What You Need To Know
Barbados, in the eastern Caribbean, is an independent island nation within the British Commonwealth. Bridgetown, the capital, is a cruise-ship stop with shopping, colonial buildings and one of the Western Hemisphere’s oldest synagogues. Barbadian traditions range from afternoon tea and cricket (the national sport) to pursuits such as scuba diving at Dottins Reef and golfing on designer oceanside courses.
Area: 166.4 mi²
Population: 284,644 (2013) world bank
- The Barbadian Dollar is the currency of Barbados.
- ATM’s are widely available and are the easiest way to get cash while you’re in Barbados.
Look at the back of your bank card to see which network you’re on, then call or check online for ATM locations at your destination.
The debit card network is worldwide, and any debit card endorsed by a major credit card is virtually universally accepted, If you have a PIN number you can also get cash advances on your card at an ATM.
When you withdraw money using your card it will be dispensed at the current exchange rates in Barbados dollars.
- In Barbados travelers cheques are accepted by all banks and most hotels and businesses.
If you want to avoid additional exchange rate charges, you should take travelers checks in U.S. dollars or pounds sterling.
You can bring into Barbados an unlimited amount of currency but you should declare the amount. The export of local currency is prohibited.
The amount of foreign currency you can take out of Barbados is limited to the amount of currency that was declared on arrival.
Lying just 13° north of the equator, Barbados enjoys a hot tropical climate with two distinct seasons – wet and dry. The wet season begins in May/June and runs though until November/December. Little rain falls during the rest of the year, especially in the driest period between February and April, though as a tropical island the odd storm can never be ruled out. Temperatures generally vary very little with average highs sitting just below 30°C and average lows in the mid to low 20s.
Barbados sits in the Atlantic hurricane belt and is at risk during the hurricane season from June till November. However, hurricanes tend to strike the islands further north more frequently. On average Barbados is struck by a hurricane only once every 25 years. The last one to strike was quite recent – Hurricane Ivan in 2004. Although not at its strongest, it was still a category 3 hurricane when it passed Barbados and claimed one life on the island.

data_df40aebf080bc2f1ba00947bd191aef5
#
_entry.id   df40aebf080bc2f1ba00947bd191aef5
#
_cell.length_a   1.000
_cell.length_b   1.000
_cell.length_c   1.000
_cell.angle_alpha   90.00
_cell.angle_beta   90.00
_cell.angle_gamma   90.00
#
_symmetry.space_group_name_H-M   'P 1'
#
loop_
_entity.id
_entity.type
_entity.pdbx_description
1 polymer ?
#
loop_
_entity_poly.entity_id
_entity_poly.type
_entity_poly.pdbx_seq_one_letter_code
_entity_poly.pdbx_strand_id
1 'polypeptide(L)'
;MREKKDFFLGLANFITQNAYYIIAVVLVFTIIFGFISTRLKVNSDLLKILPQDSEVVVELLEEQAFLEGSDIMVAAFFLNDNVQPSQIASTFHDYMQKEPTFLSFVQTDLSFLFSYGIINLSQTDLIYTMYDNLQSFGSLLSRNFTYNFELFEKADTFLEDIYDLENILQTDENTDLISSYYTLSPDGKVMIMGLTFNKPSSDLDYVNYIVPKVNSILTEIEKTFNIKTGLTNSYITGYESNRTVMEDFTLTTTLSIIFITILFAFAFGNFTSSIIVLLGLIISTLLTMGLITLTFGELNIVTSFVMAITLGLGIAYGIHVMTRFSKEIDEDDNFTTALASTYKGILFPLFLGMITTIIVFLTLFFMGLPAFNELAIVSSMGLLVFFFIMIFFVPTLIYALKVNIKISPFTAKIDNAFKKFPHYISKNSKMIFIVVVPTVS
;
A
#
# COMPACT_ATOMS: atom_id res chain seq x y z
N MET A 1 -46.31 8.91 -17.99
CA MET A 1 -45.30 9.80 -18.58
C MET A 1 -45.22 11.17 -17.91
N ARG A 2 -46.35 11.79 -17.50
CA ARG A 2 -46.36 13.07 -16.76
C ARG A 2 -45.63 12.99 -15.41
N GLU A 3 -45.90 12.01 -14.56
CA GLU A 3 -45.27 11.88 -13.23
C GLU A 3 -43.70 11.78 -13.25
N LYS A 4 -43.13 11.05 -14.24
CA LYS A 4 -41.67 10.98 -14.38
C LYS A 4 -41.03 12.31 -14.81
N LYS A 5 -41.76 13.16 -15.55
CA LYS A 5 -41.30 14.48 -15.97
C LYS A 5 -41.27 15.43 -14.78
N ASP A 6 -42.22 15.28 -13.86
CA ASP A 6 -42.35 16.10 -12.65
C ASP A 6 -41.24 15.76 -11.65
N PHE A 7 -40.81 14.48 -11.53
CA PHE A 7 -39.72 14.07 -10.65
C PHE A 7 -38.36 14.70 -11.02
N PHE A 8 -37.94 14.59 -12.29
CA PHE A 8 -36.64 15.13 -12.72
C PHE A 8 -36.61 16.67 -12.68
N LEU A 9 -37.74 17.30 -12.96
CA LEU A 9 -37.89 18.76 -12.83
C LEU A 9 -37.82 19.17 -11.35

The official Barbados language is English, however you will hear our local dialect – referred to as Bajan dialect spoken as well.
Health and security
- TOne of the attractions of living in Barbados is its good health care system, ranked among the best in the Caribbean. While there are challenges of gaining access to some highly specialized clinical and rehabilitative services, the core services are quite well developed. Given the fact that the society is highly westernized in its acculturation, the chronic non-communicable diseases are the major causes of ill-health in the adult population, similar to patterns evident in North America and Europe. As such, there has been a well developed cardiac surgical program in place for well over a decade at the principal tertiary institution, the Queen Elizabeth Hospital (QEH). Access to acute care has significantly expanded, particularly in the private sector, with care provided by highly trained emergency physicians at the FMH Emergency Clinic in Bridgetown and the Sandy Crest Clinic, Holetown, St. James. We have also witnessed increased provision of private laboratory and radiological services in recent years. Healthcare is available to all Barbadians either publicly through a network of polyclinics around the island, which provide primary and some secondary care, while the QEH provides tertiary care.
- Barbados is generally a safe place to travel, but there are certain natural and social perils that travelers need to be aware of. As with travel to any destination that one is not familiar with, foreign or otherwise, there are precautions that need to be taken in order to ensure personal safety and guarantee a safe trip with minimal negative outcomes.
Like most places, there is crime and drugs in Barbados, travelers are usually not the victims of violent crime, and generally enjoy better security than local residents; most hotels, resorts and other businesses catering to tourists operate in walled compounds monitored by private security staff.
On the other hand, high-traffic business areas commonly frequented by tourists are targeted for opportunistic street crimes like purse snatching and pocket picking.
- Women should stay in groups and avoiding walking home at night alone.
- That military pattern may be on-trend in the world of fashion, but you’d better leave any camouflage-wear at home if you’re Barbados bound. It’s actually illegal for anyone but the Barbados Defense Force to don this style here. Even toddlers in cute pink camo shorts are prohibited. Seriously. Visitors have had contraband camouflage clothing confiscated at the airport and have been denied entry at some attractions for this unwitting offense. You may not be arrested if you’re caught in an army fatigue bikini, but you may be asked to change.
- If you are in a dangerous situation or fall victim to a crime, the emergency number in Barbados is 211, and of course you can always call your emergency assistance number on your travel insurance policy.